State Library of Victoria > La Trobe Journal

No 39 Autumn 1987

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Select List of Accessions to the Australian Manuscripts Collection, 1986

Items marked with an asterisk(*) are unavailable until they have been sorted and catalogued. Enquiries should be directed to the Manuscripts Librarian.
  • AUSTRALIA to Europe Shipping Conference.
    • Minutes, 1910–1982.
    • 1.2m.
    • Preseted by the Melbourne Conference of the A.E.S.C. Representatives of the major shipping companies engaged in the Melbourne-England trade began to meet regularly in 1910, to set freight rates and discuss other matters of mutual concern. From their meetings evolved the Melbourne conference of the Overseas Shipping Representatives’ Association (since 1979, the Australia to Europe Shipping Conference). These records include minutes of the body from 1910 to 1982 as well as minutes, 1975–1979, of meetings of the Melbourne British and Continental Lines.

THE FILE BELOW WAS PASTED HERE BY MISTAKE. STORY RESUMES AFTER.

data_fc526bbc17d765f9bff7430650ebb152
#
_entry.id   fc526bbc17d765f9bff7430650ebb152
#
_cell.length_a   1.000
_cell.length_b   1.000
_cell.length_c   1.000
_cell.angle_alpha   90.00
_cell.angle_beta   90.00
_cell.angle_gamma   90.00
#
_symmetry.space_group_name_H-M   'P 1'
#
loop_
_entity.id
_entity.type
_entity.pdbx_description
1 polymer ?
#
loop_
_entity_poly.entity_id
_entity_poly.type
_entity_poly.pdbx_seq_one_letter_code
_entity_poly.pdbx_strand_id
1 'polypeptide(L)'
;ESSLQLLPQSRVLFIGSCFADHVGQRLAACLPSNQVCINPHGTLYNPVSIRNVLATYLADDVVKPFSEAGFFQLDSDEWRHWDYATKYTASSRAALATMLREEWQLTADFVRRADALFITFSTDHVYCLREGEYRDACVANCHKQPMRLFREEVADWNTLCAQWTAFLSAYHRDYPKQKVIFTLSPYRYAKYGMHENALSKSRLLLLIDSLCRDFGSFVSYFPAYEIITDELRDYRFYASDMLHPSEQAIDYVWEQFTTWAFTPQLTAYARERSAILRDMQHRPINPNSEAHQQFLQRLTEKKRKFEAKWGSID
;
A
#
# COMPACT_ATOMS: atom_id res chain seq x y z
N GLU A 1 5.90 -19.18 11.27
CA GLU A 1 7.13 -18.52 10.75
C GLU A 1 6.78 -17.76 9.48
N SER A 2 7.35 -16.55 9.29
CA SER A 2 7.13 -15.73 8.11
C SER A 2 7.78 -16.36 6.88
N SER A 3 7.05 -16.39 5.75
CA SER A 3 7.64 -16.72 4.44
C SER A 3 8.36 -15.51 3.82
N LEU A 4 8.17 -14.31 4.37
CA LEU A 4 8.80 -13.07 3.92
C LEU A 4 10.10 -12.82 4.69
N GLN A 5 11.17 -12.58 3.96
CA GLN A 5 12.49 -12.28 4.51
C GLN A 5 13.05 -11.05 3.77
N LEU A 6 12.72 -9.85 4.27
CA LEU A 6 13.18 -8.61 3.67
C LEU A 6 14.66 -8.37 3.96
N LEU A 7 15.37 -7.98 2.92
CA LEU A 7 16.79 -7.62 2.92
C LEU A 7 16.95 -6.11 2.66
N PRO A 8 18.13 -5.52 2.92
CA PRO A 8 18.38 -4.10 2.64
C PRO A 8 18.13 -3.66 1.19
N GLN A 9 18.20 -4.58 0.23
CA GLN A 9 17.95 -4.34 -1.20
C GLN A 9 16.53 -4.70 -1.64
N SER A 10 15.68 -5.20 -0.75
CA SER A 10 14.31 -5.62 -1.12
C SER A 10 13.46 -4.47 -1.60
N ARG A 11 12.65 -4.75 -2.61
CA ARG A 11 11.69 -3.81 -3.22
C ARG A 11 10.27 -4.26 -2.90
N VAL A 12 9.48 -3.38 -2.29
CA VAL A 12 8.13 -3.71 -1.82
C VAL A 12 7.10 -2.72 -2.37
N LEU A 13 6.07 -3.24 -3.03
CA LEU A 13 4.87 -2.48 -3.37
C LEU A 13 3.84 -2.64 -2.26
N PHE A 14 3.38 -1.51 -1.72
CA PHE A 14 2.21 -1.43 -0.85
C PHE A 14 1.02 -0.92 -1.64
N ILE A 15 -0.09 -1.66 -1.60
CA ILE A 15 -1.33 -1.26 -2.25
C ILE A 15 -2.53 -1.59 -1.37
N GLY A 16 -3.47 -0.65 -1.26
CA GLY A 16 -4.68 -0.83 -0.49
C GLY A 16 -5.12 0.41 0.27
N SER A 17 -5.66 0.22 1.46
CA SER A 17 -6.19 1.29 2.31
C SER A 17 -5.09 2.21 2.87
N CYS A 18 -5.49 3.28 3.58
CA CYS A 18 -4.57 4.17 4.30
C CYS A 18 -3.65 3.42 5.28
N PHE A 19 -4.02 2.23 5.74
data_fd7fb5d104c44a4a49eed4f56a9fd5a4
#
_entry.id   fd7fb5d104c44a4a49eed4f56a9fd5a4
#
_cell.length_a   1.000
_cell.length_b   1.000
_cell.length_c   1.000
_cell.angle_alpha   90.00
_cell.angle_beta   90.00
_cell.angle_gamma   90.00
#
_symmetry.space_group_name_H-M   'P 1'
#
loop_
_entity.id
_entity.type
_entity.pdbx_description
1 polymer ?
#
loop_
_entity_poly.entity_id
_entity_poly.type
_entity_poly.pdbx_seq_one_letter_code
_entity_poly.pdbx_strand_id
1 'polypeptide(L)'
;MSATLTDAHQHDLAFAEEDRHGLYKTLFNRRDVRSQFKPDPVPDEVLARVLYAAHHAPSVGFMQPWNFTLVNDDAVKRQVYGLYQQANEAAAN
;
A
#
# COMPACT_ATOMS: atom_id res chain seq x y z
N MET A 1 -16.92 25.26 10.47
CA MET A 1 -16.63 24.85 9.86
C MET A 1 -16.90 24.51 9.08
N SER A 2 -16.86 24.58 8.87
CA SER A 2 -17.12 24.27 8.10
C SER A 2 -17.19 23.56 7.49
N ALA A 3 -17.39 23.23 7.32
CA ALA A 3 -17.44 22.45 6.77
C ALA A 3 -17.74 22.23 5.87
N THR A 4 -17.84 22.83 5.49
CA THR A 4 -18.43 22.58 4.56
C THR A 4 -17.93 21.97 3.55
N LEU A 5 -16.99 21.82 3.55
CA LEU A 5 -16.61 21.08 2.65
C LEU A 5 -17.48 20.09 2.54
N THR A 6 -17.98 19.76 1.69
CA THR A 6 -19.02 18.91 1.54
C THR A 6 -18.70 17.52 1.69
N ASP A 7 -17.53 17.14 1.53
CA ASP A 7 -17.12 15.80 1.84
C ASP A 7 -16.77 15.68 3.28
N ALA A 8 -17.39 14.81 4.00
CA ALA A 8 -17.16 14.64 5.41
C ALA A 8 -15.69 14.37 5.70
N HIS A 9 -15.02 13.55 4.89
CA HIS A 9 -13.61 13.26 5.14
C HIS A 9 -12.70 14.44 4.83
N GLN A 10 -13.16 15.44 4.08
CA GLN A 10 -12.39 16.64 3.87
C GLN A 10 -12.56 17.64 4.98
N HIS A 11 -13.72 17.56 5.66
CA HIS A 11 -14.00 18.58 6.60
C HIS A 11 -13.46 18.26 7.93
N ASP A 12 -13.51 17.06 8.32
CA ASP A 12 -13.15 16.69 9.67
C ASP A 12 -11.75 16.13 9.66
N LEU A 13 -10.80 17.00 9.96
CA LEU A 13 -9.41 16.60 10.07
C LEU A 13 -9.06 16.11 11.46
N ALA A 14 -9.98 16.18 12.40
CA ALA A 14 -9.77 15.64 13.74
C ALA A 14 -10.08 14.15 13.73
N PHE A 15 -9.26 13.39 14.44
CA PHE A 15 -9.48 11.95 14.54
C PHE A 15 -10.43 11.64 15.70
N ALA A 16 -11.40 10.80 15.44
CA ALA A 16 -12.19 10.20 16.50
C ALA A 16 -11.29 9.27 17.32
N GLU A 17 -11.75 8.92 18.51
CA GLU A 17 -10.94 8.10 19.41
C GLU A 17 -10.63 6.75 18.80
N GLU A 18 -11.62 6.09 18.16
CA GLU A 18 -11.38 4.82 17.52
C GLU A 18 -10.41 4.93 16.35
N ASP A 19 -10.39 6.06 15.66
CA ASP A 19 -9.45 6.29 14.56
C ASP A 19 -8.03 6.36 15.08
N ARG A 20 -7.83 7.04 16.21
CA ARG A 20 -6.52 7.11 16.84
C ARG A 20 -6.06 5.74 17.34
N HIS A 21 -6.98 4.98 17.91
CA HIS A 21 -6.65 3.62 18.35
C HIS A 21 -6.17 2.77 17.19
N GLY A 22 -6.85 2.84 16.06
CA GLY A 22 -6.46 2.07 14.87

• AUSTRALIAN LABOR PARTY, Eltham Branch.
    • Records, 1960–1985.
    • 1.4m.
    • Presented by the Eltham Branch of the A.L.P., through Mr. Fred Allen.
    • These records include minutes, correspondence, membership and financial records and election campaign material. They complement both the records of the Victorian Branch of the A.L.P. which are held in the Australian Manuscripts Collection and the many local branch records which are held in the Merrifield Collection.
  • AUSTRALIAN Literature Society.
    • Papers.
    • 34cm.
    • Presented by Mrs. Alvie Egan.